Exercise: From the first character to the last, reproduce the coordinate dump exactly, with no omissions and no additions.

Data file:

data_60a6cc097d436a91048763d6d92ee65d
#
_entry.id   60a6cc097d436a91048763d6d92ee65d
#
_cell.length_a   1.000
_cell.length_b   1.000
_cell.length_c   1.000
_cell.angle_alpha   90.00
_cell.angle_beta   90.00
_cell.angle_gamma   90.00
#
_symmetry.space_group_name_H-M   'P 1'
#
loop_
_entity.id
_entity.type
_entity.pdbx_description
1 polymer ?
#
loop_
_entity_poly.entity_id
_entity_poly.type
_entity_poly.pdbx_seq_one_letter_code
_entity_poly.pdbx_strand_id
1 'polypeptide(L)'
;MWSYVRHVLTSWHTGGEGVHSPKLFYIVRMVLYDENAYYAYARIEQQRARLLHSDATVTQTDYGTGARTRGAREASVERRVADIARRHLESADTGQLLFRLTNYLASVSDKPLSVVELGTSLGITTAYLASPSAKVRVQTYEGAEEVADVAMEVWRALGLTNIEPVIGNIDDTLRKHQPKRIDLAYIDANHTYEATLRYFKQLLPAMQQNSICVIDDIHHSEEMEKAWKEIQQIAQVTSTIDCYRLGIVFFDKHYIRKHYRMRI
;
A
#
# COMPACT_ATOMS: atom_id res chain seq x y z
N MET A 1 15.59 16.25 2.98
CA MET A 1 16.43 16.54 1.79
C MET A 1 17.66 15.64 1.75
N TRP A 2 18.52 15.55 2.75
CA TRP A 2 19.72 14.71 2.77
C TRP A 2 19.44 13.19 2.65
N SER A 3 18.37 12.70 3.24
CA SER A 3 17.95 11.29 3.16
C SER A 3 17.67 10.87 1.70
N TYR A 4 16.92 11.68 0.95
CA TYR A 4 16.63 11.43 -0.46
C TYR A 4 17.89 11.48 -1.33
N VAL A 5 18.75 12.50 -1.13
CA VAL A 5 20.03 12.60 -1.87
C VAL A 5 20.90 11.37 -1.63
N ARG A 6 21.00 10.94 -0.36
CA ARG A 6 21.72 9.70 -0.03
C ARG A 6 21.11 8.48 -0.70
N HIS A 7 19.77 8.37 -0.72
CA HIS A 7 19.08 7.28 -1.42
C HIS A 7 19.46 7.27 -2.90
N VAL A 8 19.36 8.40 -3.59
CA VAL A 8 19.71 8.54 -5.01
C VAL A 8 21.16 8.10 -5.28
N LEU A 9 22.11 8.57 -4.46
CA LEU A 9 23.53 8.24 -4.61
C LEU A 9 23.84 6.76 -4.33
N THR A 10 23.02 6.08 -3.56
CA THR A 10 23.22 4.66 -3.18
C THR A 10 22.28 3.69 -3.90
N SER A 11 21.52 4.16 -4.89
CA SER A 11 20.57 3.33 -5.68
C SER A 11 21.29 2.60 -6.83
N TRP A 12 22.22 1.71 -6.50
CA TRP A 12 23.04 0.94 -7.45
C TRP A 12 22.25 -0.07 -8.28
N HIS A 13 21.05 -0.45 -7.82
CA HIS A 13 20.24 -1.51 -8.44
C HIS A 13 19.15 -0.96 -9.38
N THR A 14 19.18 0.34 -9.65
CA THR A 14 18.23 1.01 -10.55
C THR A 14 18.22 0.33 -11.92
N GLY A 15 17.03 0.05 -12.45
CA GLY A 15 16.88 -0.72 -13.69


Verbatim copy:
data_60a6cc097d436a91048763d6d92ee65d
#
_entry.id   60a6cc097d436a91048763d6d92ee65d
#
_cell.length_a   1.000
_cell.length_b   1.000
_cell.length_c   1.000
_cell.angle_alpha   90.00
_cell.angle_beta   90.00
_cell.angle_gamma   90.00
#
_symmetry.space_group_name_H-M   'P 1'
#
loop_
_entity.id
_entity.type
_entity.pdbx_description
1 polymer ?
#
loop_
_entity_poly.entity_id
_entity_poly.type
_entity_poly.pdbx_seq_one_letter_code
_entity_poly.pdbx_strand_id
1 'polypeptide(L)'
;MWSYVRHVLTSWHTGGEGVHSPKLFYIVRMVLYDENAYYAYARIEQQRARLLHSDATVTQTDYGTGARTRGAREASVERRVADIARRHLESADTGQLLFRLTNYLASVSDKPLSVVELGTSLGITTAYLASPSAKVRVQTYEGAEEVADVAMEVWRALGLTNIEPVIGNIDDTLRKHQPKRIDLAYIDANHTYEATLRYFKQLLPAMQQNSICVIDDIHHSEEMEKAWKEIQQIAQVTSTIDCYRLGIVFFDKHYIRKHYRMRI
;
A
#
# COMPACT_ATOMS: atom_id res chain seq x y z
N MET A 1 15.59 16.25 2.98
CA MET A 1 16.43 16.54 1.79
C MET A 1 17.66 15.64 1.75
N TRP A 2 18.52 15.55 2.75
CA TRP A 2 19.72 14.71 2.77
C TRP A 2 19.44 13.19 2.65
N SER A 3 18.37 12.70 3.24
CA SER A 3 17.95 11.29 3.16
C SER A 3 17.67 10.87 1.70
N TYR A 4 16.92 11.68 0.95
CA TYR A 4 16.63 11.43 -0.46
C TYR A 4 17.89 11.48 -1.33
N VAL A 5 18.75 12.50 -1.13
CA VAL A 5 20.03 12.60 -1.87
C VAL A 5 20.90 11.37 -1.63
N ARG A 6 21.00 10.94 -0.36
CA ARG A 6 21.72 9.70 -0.03
C ARG A 6 21.11 8.48 -0.70
N HIS A 7 19.77 8.37 -0.72
CA HIS A 7 19.08 7.28 -1.42
C HIS A 7 19.46 7.27 -2.90
N VAL A 8 19.36 8.40 -3.59
CA VAL A 8 19.71 8.54 -5.01
C VAL A 8 21.16 8.10 -5.28
N LEU A 9 22.11 8.57 -4.46
CA LEU A 9 23.53 8.24 -4.61
C LEU A 9 23.84 6.76 -4.33
N THR A 10 23.02 6.08 -3.56
CA THR A 10 23.22 4.66 -3.18
C THR A 10 22.28 3.69 -3.90
N SER A 11 21.52 4.16 -4.89
CA SER A 11 20.57 3.33 -5.68
C SER A 11 21.29 2.60 -6.83
N TRP A 12 22.22 1.71 -6.50
CA TRP A 12 23.04 0.94 -7.45
C TRP A 12 22.25 -0.07 -8.28
N HIS A 13 21.05 -0.45 -7.82
CA HIS A 13 20.24 -1.51 -8.44
C HIS A 13 19.15 -0.96 -9.38
N THR A 14 19.18 0.34 -9.65
CA THR A 14 18.23 1.01 -10.55
C THR A 14 18.22 0.33 -11.92
N GLY A 15 17.03 0.05 -12.45
CA GLY A 15 16.88 -0.72 -13.69